Queensland legislates for climate change


All future water planning and legislation will be compelled to consider pressing issues of climate change and the needs of the Aboriginal and Torres Strait Island peoples’ values under new laws passed by the State Government.

The new laws will require government planners and any future Minister to take potential climate change effects into account when developing and approving the state’s water plans.

The changes also now require the values and interests of Aboriginal people and Torres Strait Islanders to be considered.

State Resources Minister Dr Anthony Lynham told Parliament that farmers could use information about the likely impact of climate change to inform on farm decisions about water use.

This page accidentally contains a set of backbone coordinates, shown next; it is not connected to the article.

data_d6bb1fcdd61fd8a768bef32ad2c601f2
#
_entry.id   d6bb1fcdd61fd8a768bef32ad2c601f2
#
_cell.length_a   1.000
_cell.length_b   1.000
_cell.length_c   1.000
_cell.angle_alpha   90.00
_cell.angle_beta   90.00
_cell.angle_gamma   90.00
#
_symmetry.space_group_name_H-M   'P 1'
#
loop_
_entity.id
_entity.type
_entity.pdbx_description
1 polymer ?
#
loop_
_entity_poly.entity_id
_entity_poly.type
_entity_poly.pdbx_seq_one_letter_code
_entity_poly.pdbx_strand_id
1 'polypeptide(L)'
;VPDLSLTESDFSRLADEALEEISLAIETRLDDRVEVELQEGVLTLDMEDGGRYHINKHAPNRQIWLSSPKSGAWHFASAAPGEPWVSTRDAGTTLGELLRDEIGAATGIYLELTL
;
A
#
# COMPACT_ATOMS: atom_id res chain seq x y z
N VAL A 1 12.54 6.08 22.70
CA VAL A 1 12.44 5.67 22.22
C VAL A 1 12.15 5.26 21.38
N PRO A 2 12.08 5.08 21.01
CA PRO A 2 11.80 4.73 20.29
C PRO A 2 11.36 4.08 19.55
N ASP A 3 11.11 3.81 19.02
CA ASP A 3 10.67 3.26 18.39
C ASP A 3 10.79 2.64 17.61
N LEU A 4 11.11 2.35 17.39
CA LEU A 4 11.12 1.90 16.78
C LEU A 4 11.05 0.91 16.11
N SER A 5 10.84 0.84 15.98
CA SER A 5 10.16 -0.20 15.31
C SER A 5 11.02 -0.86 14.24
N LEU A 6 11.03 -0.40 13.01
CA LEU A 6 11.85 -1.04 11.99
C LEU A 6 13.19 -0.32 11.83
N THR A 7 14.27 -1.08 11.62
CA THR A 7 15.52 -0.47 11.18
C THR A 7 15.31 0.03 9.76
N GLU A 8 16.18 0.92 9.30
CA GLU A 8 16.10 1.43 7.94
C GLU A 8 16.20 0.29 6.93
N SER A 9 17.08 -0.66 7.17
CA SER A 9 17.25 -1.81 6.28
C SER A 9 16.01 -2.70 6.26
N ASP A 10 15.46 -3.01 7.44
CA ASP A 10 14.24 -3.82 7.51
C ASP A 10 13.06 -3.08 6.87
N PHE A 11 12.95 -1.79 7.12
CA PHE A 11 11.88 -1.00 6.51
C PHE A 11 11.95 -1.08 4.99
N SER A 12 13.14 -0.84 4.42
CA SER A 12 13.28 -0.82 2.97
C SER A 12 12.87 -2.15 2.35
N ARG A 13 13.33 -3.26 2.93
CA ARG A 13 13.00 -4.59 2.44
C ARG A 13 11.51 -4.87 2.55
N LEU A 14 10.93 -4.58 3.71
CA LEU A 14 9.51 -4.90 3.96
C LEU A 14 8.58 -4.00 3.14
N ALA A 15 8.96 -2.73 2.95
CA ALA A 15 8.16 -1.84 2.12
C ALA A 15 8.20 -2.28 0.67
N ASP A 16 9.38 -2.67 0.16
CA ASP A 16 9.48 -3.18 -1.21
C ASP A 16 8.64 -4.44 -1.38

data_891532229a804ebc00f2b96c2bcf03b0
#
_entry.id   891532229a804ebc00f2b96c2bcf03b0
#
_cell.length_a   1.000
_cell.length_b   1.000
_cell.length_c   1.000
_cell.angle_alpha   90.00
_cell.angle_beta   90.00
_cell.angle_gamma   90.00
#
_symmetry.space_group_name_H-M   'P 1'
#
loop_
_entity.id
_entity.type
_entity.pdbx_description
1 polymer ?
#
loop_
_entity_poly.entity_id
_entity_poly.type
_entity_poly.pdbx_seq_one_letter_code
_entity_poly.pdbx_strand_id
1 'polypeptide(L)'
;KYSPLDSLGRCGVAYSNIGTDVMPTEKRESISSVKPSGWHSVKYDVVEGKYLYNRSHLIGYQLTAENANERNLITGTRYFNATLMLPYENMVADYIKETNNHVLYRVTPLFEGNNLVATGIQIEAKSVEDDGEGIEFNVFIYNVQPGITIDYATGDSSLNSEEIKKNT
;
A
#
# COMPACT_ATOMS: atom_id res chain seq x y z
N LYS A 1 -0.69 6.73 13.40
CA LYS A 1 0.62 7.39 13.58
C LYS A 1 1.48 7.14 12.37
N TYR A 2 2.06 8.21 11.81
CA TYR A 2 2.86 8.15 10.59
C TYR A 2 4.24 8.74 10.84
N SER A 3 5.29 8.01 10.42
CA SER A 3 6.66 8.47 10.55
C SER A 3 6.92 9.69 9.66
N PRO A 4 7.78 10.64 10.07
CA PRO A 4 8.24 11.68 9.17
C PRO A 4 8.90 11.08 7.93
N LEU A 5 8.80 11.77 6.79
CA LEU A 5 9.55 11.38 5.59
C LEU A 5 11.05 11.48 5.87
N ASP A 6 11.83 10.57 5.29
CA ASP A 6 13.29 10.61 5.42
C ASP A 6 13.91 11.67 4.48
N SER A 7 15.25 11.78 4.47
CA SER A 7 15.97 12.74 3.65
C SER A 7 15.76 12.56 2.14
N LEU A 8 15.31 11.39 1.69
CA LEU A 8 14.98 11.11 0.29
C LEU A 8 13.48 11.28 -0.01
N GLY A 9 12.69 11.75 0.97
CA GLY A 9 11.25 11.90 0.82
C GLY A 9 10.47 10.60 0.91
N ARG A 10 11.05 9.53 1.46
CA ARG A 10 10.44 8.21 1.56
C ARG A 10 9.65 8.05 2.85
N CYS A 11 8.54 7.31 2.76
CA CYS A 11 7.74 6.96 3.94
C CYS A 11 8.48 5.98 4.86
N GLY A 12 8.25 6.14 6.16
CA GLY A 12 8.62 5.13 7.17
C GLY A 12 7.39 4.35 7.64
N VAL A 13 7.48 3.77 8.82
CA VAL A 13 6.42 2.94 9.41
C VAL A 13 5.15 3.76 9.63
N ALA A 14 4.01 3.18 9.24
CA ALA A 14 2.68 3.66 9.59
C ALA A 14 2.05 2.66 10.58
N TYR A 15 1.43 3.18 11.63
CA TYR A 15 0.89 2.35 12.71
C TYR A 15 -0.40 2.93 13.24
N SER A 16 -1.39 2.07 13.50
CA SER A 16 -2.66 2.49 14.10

“The Department of Environment and Science is working on modelling to ensure that farmers have the best available information on climate risk to water availability to enhance their decision making,” he said.

The legislation will also lock in the consideration of Aboriginal and Torres Strat Islander peoples’ values.

“The Queensland Government has played a leadership role in enhancing Aboriginal and Torres Strait Islander peoples’ involvement in water planning,” Dr Lynham said.

“Almost 40 per cent of submissions received in response to our draft Condamine-Balonne water plan and draft Border Rivers and Moonie water plan in July 2018 were from Aboriginal people.”

The bill also makes previously locked-down water supplies available to farmers.

Dr Lynham said the changes made water reserved for future infrastructure like dams and weirs available now for up to three years.

“The state’s 23 water plans currently set aside about 990,000 megalitres of water as strategic infrastructure reserves,” he said.

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